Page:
More investors braving risk factor to make an impact in Asia


ASIA is gaining ground as a destination for environmental, social and governance (ESG) investments, even though the region’s emerging markets are still relatively less mature.

The International Finance Corporation (IFC) has identified East and South-east Asia as “among the fastest-growing regions for impact investments”, said Justin Pooley, ESG manager for Asia and the Pacific at the World Bank-linked institution.

But he warned that the region remains “under-represented” despite its population size and its “needs and opportunities”. “While ESG investment opportunities have been widely recognised and leveraged in some countries, considerable untapped opportunities still exist in countries such as India, Bangladesh, Thailand, and Indonesia,” Pooley said.

Stephen Lee, director of private equity impact investing at Nuveen, noted that the firm’s own investors may “perceive Asian markets to be differentially risky”, which is a challenge.

“We have to continue to make the case that their perception of risk does not match the reality we observe in these markets – and that there are very attractive investment opportunities that can generate strong financial results alongside significant social and environmental results,” Lee said. “We expect Asean to continue to mature in terms of information sources and opportunities for ESG and impact investment.”

On the United Nations Development Programme (UNDP) platform for Sustainable Development Goals (SDG) investment, Asian markets are making up a growing share of the more than 20 country-specific SDG Investor Maps. Beyond India and China, the investor guides have branched out into regional markets such as Indonesia and Sri Lanka.

Aphinya Siranart, head of exploration at UNDP Accelerator Labs, called SDG impact investment “one of our strategic priorities”, and toldThe Business Times that maps for Vietnam, Laos, the Philippines and Malaysia are already in the pipeline.

“The readiness of each country is different and that’s why the launching timeline for each country is different,” she said, pointing to both internal factors such as UNDP capacity, as well as the availability of data for countries under consideration.

The UNDP’s Thailand SDG Investor Map, unveiled in July, identified 15 investment areas such as telehealth, business micro-credit, eco-tourism, and “alternative proteins”.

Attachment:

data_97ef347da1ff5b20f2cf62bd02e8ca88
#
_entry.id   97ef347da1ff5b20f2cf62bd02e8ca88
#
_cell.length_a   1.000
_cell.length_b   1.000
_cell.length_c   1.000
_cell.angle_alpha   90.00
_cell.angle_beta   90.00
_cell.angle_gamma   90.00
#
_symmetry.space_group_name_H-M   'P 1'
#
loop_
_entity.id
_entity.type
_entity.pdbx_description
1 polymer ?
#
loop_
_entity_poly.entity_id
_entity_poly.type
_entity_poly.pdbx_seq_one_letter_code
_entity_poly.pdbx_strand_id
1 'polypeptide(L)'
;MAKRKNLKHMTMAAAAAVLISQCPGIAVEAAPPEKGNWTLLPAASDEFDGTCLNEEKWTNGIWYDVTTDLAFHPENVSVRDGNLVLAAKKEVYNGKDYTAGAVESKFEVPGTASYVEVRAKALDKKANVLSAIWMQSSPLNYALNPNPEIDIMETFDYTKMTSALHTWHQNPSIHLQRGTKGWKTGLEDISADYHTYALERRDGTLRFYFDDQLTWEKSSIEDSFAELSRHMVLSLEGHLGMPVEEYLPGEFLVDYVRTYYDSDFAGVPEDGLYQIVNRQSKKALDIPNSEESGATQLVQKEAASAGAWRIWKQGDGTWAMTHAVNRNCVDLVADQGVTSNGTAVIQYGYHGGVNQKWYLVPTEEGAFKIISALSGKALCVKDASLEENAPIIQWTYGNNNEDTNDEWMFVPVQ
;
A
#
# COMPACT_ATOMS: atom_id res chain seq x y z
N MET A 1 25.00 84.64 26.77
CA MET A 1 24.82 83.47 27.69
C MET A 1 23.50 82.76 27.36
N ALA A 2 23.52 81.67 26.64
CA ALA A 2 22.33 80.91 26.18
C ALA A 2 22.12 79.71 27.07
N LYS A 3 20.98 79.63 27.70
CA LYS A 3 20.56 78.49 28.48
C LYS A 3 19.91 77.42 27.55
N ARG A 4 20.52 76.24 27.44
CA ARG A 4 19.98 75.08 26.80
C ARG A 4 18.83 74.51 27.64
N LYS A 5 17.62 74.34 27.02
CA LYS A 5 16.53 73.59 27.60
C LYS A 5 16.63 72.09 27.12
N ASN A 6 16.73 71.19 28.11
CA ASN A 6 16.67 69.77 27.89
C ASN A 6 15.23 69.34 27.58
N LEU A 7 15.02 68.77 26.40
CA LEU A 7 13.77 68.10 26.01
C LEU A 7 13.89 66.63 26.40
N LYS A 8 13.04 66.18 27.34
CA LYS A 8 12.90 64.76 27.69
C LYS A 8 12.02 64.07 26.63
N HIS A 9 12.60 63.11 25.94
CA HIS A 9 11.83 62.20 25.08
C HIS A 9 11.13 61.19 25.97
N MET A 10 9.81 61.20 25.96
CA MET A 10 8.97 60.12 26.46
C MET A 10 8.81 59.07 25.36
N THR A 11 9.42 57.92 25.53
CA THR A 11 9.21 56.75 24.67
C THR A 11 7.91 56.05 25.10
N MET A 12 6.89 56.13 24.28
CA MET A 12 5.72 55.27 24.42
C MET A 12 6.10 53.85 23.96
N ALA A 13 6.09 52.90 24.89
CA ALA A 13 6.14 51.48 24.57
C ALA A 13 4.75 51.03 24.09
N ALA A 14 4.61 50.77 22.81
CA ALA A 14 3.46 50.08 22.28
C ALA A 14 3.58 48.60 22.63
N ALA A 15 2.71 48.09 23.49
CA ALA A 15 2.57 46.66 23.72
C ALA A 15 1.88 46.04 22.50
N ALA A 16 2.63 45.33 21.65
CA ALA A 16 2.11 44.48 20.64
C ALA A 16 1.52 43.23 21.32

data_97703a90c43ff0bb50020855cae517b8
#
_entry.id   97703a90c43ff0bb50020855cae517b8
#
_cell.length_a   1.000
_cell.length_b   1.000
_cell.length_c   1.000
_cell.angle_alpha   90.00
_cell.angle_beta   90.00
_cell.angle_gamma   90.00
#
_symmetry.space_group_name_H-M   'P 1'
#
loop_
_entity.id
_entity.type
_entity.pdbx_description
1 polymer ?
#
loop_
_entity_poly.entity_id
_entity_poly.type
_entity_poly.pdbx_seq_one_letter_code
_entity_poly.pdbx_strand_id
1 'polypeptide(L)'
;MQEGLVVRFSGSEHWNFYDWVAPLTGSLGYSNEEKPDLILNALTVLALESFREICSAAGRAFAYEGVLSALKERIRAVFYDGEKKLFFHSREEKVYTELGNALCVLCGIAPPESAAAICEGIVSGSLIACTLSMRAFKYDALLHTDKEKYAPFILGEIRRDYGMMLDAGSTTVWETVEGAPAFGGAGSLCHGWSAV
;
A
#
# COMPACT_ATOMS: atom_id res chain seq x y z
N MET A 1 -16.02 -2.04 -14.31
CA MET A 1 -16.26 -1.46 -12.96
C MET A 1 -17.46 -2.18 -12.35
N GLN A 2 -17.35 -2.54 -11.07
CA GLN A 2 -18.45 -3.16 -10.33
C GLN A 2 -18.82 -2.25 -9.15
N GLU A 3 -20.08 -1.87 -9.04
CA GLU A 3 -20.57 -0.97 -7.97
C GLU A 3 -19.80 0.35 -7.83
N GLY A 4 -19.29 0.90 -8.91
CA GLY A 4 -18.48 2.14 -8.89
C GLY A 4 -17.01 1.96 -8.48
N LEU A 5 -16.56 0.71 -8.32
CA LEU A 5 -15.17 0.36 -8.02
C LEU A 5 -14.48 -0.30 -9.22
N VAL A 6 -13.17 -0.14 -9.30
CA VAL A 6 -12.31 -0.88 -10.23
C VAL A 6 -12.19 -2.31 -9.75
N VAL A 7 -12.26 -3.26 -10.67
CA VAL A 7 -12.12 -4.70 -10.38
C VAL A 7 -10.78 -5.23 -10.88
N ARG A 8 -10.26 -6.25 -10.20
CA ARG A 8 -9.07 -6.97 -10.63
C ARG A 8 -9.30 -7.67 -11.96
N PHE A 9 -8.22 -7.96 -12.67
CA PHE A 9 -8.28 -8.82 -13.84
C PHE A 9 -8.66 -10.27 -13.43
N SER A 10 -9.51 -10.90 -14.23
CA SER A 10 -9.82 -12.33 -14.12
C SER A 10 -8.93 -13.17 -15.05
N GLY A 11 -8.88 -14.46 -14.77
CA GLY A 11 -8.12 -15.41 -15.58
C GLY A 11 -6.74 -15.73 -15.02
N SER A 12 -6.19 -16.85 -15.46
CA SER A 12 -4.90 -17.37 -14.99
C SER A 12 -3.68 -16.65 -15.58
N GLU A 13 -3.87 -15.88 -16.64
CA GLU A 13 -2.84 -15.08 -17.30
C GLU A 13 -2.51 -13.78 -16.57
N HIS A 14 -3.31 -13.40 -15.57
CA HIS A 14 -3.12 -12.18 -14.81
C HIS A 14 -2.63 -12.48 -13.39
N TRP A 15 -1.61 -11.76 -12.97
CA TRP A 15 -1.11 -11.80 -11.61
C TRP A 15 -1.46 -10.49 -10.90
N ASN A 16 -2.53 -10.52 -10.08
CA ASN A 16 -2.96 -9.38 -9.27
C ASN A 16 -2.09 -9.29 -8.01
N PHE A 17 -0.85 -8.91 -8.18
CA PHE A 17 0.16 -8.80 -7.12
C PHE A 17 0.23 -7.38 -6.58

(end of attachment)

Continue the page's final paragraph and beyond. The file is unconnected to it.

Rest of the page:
The map for Cambodia, published in end-August, spotlighted a similar number of investment areas, as well as 10 so-called “white spaces” that “require more private sector participation or a scope for more policy support” to achieve growth potential.

Public-private partnerships for digital learning, consultancy services for energy efficiency, and the development of a “small and medium enterprise cluster park” focused on agriculture were among the investment white spaces identified.

“The market intelligence generated by the map will guide private-sector investors looking to invest sustainably, profitably, and with the confidence that the sectors identified respond to the national development priorities,” UNDP Cambodia resident representative Alissar Chaker said in a press statement at the time.

Said Janette Hall, director of investment funds and special initiatives division at the Asian Development Bank: “The UNDP platform will become particularly valuable from an Asian perspective, when it expands to reflect a growing range of opportunities in the region.”

She noted that emerging markets in the Asia-Pacific “are less developed”, with fewer publicly listed companies and lower ESG disclosure rules.

“However, Asia offers ample opportunities for scaling up ESG investments and financing in climate-related sectors such as renewable energy,” she told BT.

Other sectors that she cited include green infrastructure – such as transport and the built environment – as well as agri-business, health, education, and small-business financing.

She also noted that “there is significant room for expansion” in ESG-related exchange traded funds (ETFs) for emerging Asia, given how mutual funds and ETFs let investors of all sizes “easily gain exposure to balanced portfolios of listed ESG-related stocks”.